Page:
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EDITOR'S NOTE: The following is George Bailey's weekly report on he and his wife's efforts to teach their kids financial freedom.
For the past few months, during my business meetings, I've had a lot of clients and other business associates asking me about my podcast and what it's about. When I explain to them that I'm on a mission to figure out what parents can do to prepare their children for the adult world of business and finance, they ask me what I've learned so far from the folks we've had on the show. What's the secret? It's actually quite simple—you just have to raise your children on a farm.
That's right. If you really want to show that you care for your child's future, it's time to sell your suburban home or hip city condo, buy some livestock, find a field somewhere, and start plowing. Problem solved.
Honestly, it seems like a good portion of the successful people I've been talking with have at least some exposure to farm life. Bob Holden, Gary Kellmann, Rhonda Hamm-Niebruegge? All raised working on a farm. Shawn Askinosie? Lots of time visiting his grandparents on the farm, where they lived for years.
I'm a self-avowed city slicker. I love buildings, lights, and a decent amount of traffic. I love the kind of restaurants that a large city attracts. I love watching people and wondering about their stories. I live in the suburbs and regularly drive into the city for business meetings, networking events, and so on. I'm not about to go milk cows.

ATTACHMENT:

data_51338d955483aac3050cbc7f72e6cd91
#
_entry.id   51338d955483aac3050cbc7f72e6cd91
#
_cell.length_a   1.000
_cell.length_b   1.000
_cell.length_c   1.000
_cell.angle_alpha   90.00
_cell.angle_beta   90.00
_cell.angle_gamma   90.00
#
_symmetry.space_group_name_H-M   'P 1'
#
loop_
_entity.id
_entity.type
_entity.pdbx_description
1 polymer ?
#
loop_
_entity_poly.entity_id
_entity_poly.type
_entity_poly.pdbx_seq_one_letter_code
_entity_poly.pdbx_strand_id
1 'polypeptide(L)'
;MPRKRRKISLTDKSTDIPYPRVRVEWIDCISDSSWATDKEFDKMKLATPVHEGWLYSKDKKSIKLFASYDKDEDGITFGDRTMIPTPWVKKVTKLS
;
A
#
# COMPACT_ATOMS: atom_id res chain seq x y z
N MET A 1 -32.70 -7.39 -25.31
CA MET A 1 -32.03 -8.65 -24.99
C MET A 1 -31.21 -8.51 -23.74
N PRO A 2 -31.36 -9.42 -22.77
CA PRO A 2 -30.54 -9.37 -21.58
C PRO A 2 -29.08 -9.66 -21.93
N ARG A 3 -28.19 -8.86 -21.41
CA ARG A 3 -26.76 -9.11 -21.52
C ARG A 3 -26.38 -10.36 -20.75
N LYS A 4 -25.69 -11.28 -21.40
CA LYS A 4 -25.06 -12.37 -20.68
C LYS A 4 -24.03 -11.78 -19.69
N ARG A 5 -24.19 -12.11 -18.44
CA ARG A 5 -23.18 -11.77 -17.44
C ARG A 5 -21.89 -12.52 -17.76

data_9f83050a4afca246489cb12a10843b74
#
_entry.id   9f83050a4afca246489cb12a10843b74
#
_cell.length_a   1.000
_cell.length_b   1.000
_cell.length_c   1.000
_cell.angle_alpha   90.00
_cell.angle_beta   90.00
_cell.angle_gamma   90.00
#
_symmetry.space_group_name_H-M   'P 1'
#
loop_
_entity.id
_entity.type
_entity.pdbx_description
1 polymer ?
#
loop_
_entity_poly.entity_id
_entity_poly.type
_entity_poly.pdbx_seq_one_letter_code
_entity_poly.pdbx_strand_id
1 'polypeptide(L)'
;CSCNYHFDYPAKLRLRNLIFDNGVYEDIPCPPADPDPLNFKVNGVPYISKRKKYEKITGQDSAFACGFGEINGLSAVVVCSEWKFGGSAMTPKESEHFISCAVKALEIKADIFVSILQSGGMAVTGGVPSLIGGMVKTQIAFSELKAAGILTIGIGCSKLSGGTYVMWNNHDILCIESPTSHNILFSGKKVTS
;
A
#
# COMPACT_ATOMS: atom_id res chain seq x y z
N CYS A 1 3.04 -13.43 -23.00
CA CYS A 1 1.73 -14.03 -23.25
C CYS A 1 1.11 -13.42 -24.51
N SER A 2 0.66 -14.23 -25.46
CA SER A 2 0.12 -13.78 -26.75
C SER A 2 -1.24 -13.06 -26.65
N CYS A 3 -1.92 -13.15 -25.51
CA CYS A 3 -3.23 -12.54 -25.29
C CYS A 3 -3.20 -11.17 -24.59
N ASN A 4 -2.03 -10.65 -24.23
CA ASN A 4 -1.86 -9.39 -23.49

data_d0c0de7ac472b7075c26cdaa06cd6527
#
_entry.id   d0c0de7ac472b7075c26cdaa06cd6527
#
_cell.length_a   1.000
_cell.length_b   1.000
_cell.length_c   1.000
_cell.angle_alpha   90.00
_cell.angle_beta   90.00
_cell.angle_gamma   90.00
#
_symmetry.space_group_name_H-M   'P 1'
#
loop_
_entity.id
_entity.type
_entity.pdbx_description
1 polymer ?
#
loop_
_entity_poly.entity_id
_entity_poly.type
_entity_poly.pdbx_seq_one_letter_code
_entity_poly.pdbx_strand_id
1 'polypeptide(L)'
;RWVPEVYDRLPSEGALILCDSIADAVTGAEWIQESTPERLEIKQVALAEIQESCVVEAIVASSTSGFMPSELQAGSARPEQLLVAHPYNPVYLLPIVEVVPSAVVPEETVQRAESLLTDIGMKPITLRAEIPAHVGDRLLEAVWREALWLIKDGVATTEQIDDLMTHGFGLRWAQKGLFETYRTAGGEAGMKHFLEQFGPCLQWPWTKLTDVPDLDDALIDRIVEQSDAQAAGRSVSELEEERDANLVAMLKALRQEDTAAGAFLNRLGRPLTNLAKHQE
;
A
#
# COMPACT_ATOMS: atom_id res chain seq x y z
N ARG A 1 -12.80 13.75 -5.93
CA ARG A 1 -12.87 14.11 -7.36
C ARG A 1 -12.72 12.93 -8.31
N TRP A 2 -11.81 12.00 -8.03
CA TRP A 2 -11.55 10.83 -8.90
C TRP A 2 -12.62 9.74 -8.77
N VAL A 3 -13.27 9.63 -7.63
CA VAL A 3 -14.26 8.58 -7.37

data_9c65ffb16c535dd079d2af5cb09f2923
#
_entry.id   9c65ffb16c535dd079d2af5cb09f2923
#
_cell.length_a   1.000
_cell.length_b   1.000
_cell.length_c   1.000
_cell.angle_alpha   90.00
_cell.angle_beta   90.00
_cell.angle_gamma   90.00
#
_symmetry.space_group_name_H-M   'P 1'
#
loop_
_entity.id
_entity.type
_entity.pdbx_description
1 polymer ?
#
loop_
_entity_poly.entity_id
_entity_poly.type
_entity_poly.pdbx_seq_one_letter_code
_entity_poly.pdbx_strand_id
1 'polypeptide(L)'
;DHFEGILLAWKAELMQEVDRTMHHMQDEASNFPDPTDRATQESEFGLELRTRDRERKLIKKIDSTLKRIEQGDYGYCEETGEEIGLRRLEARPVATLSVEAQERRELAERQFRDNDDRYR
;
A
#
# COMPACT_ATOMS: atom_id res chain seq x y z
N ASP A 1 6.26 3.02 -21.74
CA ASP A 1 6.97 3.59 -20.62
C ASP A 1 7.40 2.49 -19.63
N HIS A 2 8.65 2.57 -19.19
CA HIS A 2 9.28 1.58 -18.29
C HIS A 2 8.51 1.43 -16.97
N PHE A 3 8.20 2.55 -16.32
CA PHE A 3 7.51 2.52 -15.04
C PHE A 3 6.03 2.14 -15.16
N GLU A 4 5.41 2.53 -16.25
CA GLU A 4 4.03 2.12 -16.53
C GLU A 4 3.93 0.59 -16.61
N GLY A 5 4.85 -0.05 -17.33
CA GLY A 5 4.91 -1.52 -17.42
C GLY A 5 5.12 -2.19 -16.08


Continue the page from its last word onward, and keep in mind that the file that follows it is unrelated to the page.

Don't get me wrong. I love camping, hiking, breathing fresh air, and the stars at night. I love roasting marshmallows with the little ones scurrying about dangerously close to an open fire. My favorite place on the planet is the Grand Canyon. I'm no stranger to life outside the city.
However, with all my passion about teaching my kids to be adults, it's a bit frustrating to think that I've come out of the gate with a massive disadvantage in that my children don't have any chickens to behead, scald, and pluck. Sigh. ("I'm all the animal your kids need, baby" — Asclepius, the pet snake)
As we've been thinking about how to deal with this setback, Christina and I have decided to try something new. Our idea was inspired by Rhonda's account of needing to get all her farm chores done before heading off to school. My guess is that it wasn't necessarily the manner of the work that Rhonda and my other farm-dwelling friends did that was so important; more likely, it was important that they started the day off knowing that their chores were their first priority.
We've started making our kids work right out of bed (allowing for breakfast, of course). This last week, before they've gotten on the bus, they've been making their beds, cleaning their rooms, putting away their toys, brushing their teeth, and reading their scriptures. Yes, there's been some resistance, sometimes rather intense. But it's amazing how quickly they've resigned themselves to their tasks.
It's only been a week, and none of my children are teenagers, so I'm sure I'm in for a rude awakening sometime in the near future. However, it's amazing to see the shift in their little work ethics. There are even times when they really get into it. There's not much I'm certain about in regards to how we should raise our children, but starting the morning with work is feeling like a pretty good idea. Even better than moving to a farm.